Reading is up against a lot of competition these days. There’s more TV than ever and it’s better than ever. More computer games. There’s the lure of swiping endlessly on a mobile phone or a tablet. Some people would no doubt rage at this takeover of technology. Not me! I’ve waited nearly my entire life for technology to catch up with my imagination. In one of my other lives I write science fiction… And I find myself increasingly reading on my phone (when I’m not checking my e-mail or fighting animated monsters!). In fact, the new technology of electronic books and readers has transformed reading for a lot of people. Genre fans, in particular, have embraced digital books – far more than other readers.
But for children, especially, print isn’t going anywhere. There’s no way to replicate the tactile experience of a book, nor its durability, nor its sentimentality. I still have the books I read at four and five years old, with the faded inscriptions, and who wouldn’t want to physically own a book?
And I think this is what it comes down to. I go to too many people’s homes where books are absent. What must it be like to grow in a bookless home? There might be music CDs there, or DVDs (obsolete technology soon to vanish, if it hadn’t already). But no books.
I think the key is that a reading child is a child who grows up surrounded by books. Who has books read to them. Who gets the pleasure, early on, of owning a book with their own name on it.
It’s not that I’m advocating for the endless buying of expensive books. Kids go through them too fast! But even one special book, and that sense of ownership, can mean the world.
And for the rest, there is the library. We should never take a library for granted. That they are fighting to survive now is a terrible thing. A library is the heart of a community, a space for everyone to go, and great for kids. I swear I grew up in the library, when I was a kid. They’re free, they’re fun, and they have everything you need, as long as what you need are books.
I know it isn’t always easy. Not easy to make the time to read, when you can just put on Cbeebies. Not easy when you work late and get home even later, when you have no time to cook, when you just want to put the television on and decompress. I hear you. And it isn’t always easy to make the time and go to the library, or into a bookshop, or go to an event when the last thing you want to do is see people.
I do. I really do! I only became a writer so I’d never have to leave the house, after all…
But books are fun. And kids take their cue from the adults around them. Kids will read if they are read to, if they see books, if they see grownups valuing books and reading. Reading, after all, is a pleasure, not a hardship.
Read to children, and they would respond. But you can do more. Reading and writing are closely related. Everyone, they say, has a book in them. One of the most useful thing I found is that everyone loves to express themselves. Help children write their own books. Write down words, draw pictures, fold and staple paper and voila – a book. It’s fun!
The great writers knew how much fun words were. Just look at any book by Dr Seuss. The joy of nonsense! Of the sound of the words themselves and playing with them. It’s what first drew me to writing, the simple joy of playing with words – my inspiration, strangely enough, was being asked to make up new words for an old children’s poem. The very idea that you could – that you could make stuff up! – was a revelation. I just never knew you could!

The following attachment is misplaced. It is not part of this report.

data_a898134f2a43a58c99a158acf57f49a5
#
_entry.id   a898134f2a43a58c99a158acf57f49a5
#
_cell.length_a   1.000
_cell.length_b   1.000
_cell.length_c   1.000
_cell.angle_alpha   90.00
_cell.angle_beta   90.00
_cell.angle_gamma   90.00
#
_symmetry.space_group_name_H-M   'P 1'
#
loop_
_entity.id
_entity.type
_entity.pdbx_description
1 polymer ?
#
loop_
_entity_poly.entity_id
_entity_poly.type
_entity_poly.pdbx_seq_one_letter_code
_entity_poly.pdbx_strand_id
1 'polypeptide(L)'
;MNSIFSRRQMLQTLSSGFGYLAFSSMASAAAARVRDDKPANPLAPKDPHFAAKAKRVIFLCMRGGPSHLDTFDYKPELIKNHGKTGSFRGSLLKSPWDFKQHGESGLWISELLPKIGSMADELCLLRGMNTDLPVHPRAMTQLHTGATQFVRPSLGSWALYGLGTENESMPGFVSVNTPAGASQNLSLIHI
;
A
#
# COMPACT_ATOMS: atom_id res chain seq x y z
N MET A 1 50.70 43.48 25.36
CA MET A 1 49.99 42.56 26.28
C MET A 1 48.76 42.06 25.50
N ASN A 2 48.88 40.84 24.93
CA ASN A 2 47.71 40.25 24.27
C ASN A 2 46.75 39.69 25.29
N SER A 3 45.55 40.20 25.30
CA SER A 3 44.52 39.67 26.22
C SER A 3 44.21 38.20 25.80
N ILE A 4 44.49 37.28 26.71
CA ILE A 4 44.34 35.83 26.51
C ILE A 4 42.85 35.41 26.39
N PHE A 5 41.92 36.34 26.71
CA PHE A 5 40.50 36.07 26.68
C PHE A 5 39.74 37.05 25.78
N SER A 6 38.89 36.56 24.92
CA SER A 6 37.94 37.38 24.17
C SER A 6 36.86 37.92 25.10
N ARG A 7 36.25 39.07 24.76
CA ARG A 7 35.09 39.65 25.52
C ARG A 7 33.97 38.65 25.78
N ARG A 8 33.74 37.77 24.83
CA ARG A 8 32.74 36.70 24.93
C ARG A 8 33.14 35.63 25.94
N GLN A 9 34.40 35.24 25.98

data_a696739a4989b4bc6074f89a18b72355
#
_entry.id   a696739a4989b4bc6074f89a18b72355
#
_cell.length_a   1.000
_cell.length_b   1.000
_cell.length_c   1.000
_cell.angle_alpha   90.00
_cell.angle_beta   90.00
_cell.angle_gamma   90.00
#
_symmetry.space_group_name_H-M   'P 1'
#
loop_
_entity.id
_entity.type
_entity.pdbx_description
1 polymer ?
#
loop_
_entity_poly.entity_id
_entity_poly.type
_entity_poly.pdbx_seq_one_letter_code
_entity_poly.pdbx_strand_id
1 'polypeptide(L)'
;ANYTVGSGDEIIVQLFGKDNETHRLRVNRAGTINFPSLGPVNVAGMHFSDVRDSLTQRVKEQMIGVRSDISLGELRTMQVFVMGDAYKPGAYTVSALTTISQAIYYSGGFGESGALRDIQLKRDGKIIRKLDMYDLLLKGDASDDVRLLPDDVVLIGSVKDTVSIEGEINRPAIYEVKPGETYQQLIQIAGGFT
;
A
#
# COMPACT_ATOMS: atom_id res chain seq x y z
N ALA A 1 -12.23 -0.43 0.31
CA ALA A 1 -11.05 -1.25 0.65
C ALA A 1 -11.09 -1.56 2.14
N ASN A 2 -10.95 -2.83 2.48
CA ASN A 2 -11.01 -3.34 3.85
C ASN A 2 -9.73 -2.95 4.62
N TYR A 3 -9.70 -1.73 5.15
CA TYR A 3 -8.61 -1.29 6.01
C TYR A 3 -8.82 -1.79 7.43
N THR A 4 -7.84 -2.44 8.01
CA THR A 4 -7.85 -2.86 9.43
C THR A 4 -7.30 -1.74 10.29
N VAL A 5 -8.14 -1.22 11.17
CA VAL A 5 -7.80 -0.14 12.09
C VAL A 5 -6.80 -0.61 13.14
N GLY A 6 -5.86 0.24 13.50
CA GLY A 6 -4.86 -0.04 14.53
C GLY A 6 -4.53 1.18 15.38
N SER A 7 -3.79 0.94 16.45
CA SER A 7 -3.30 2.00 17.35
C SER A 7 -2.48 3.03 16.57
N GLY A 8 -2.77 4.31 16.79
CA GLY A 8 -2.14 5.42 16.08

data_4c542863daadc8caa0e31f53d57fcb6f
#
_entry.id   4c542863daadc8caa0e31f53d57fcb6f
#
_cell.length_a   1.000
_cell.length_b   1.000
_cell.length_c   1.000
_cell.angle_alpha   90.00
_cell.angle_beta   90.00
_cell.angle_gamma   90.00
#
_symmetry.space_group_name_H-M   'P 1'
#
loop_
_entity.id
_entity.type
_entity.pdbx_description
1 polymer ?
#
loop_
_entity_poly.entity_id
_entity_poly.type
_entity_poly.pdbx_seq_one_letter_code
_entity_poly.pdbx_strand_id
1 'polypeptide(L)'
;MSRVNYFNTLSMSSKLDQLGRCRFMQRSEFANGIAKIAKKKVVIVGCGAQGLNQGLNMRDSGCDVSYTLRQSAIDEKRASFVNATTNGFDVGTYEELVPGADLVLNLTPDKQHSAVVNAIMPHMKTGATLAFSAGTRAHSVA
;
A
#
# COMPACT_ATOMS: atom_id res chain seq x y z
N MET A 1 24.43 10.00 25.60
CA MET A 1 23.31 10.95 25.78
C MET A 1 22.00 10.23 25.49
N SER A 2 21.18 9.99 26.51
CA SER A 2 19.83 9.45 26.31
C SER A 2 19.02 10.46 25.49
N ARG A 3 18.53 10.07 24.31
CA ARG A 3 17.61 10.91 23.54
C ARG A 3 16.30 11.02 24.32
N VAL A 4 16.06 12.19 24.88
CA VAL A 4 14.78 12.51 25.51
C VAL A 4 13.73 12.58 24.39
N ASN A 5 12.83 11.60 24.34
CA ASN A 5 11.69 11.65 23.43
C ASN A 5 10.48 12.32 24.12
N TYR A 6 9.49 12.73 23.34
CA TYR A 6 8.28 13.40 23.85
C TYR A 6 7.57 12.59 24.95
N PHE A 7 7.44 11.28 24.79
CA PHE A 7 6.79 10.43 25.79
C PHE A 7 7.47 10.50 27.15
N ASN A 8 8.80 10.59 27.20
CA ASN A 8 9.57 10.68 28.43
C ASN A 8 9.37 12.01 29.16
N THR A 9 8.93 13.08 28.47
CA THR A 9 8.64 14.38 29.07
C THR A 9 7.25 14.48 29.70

I love books and, right now, what I love the most are picture books. At their best, they’re glorious, and I honestly think that that’s where the cutting edge of literature can be found. At their best they can make you cry, or laugh, or change how you see the world. There is a special magic in the best picture books that I can’t see replicated elsewhere.
You know, I once spent a year living on a remote island in the South Pacific (complete with an active volcano) and the kids there had a library made up of old donated books that were sent over by cargo ship. Books get everywhere. But we’re so lucky today that there are so many books – both the great older classics we can draw on, and fresh new books coming out every day – that we’re spoiled. And so many authors ready and willing to show up at schools or bookshops or libraries at the drop of a hat and do an event. You can hardly throw a book around these parts without hitting an author! I never met a writer, growing up. To me they must have been as remote as denizens of the moon.
So make the world you live in a world that has books in it. Love books, and that love will transfer to those around you.
Because books can change the world – and I have to believe that, in order to write them.
This is a guest post by Lavie Tidhar and the views expressed do not necessarily reflect those of the FCBG. Candy was published by Scholastic on 7th June. Lavie Tidhar is the World Fantasy Award winning author of Osama (2011), The Violent Century (2013), the Jerwood Fiction Uncovered Prize winning A Man Lies Dreaming (2014), and the Campbell Award winning Central Station (2016), in addition to many other works and several other awards. Candy is his debut children’s novel.